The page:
How EU recovery fund will work
July 22, 2020 - The EU’s green light to a temporary €750 billion recovery fund financed for the first time by joint debt will allow the 27-nation bloc to channel grants -- via the EU budget -- to boost an economic rebound.
Each country will draw up their recovery plans with proposals of how they’re going to use the grant. Brussels will try and avoid the gruelling economic demands that poisoned relations between the EU and Greece during its debt crisis.
A formula that balances each member states population and jobless rate with the economic damage directly caused by the pandemic will calculate payments. Grants will apply to the years 2021-23.
Fifteen of the 27 EU members must approve requests for grants -- this represents 65 per cent of the total EU population. If one member state questions the commitment to reforms, it can delay disbursements for up to three months and take the issue to EU leaders for debate.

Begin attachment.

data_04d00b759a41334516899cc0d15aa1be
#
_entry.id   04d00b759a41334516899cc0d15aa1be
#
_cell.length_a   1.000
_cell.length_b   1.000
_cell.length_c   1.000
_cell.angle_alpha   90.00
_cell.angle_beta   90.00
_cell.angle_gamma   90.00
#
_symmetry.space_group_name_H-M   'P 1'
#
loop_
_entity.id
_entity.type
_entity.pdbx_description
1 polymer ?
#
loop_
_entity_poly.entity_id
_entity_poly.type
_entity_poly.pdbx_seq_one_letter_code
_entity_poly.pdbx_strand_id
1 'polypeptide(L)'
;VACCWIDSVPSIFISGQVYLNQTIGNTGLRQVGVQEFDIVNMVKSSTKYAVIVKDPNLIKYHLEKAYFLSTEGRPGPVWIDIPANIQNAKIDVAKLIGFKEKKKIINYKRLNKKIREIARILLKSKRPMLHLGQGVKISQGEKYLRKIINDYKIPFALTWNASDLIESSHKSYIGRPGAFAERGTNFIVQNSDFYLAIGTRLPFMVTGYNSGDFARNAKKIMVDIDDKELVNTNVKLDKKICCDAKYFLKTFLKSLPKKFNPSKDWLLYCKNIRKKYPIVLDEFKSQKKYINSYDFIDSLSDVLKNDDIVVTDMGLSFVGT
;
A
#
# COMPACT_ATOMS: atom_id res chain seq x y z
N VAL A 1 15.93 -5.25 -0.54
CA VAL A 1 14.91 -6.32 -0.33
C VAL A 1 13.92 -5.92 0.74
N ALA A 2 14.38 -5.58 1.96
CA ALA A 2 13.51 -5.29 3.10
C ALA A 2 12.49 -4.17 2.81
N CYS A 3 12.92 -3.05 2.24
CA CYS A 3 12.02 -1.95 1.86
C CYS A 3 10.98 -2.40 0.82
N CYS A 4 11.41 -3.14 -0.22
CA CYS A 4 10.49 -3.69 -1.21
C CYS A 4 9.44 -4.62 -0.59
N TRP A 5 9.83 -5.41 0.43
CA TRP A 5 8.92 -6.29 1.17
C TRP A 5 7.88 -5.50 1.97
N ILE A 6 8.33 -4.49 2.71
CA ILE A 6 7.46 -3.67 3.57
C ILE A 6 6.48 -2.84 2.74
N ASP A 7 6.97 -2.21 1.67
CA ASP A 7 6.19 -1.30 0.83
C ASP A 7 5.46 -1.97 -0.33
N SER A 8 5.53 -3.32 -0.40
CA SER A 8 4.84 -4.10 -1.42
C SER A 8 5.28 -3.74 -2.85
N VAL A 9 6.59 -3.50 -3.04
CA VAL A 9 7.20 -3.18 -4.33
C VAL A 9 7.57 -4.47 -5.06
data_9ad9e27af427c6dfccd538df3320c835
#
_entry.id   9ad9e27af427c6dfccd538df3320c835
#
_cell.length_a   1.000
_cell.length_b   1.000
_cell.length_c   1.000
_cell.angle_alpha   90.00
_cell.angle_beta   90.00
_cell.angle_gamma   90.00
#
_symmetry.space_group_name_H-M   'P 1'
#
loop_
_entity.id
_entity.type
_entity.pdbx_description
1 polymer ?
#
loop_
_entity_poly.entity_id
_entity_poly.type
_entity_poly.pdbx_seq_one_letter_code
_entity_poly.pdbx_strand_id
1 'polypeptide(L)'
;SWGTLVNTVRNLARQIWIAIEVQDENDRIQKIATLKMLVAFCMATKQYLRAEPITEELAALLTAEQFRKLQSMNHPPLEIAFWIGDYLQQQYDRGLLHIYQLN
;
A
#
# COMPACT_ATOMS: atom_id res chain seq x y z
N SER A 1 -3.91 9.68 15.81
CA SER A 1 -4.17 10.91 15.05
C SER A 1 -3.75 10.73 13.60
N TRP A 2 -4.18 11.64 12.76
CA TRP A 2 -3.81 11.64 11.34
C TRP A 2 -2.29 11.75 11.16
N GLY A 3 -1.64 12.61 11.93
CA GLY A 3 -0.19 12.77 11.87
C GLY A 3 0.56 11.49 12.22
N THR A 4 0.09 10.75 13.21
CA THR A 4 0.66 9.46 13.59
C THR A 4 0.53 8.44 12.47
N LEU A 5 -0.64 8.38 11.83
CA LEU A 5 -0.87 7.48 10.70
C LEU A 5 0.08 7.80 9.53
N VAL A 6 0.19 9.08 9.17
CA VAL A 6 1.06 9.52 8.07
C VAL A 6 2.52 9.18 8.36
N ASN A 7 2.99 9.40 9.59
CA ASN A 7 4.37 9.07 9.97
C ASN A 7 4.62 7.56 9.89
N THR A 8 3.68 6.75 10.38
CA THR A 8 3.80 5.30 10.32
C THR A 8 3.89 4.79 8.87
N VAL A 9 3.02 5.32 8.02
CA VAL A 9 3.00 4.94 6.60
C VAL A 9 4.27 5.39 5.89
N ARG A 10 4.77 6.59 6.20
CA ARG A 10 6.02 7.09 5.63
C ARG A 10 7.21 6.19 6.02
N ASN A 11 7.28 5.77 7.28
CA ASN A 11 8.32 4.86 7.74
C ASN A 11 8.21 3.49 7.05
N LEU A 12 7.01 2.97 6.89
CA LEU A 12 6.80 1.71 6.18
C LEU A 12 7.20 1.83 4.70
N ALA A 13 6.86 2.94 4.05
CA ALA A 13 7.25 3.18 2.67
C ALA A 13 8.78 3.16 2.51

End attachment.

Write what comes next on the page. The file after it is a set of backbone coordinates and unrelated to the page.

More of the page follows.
A roadmap to new environmental levies and digital taxes -- dubbed Own Resources -- will be laid out to payback all liabilities by the end of December 2058.
The EU currently has around €54 billion in outstanding euro-denominated bonds -- having borrowed nothing last year and just €5 billion in 2018. The EU also will borrow nearly €100 billion to fund its SURE jobless scheme. With the recovery fund, this debt pile will soar to more than €900 billion.
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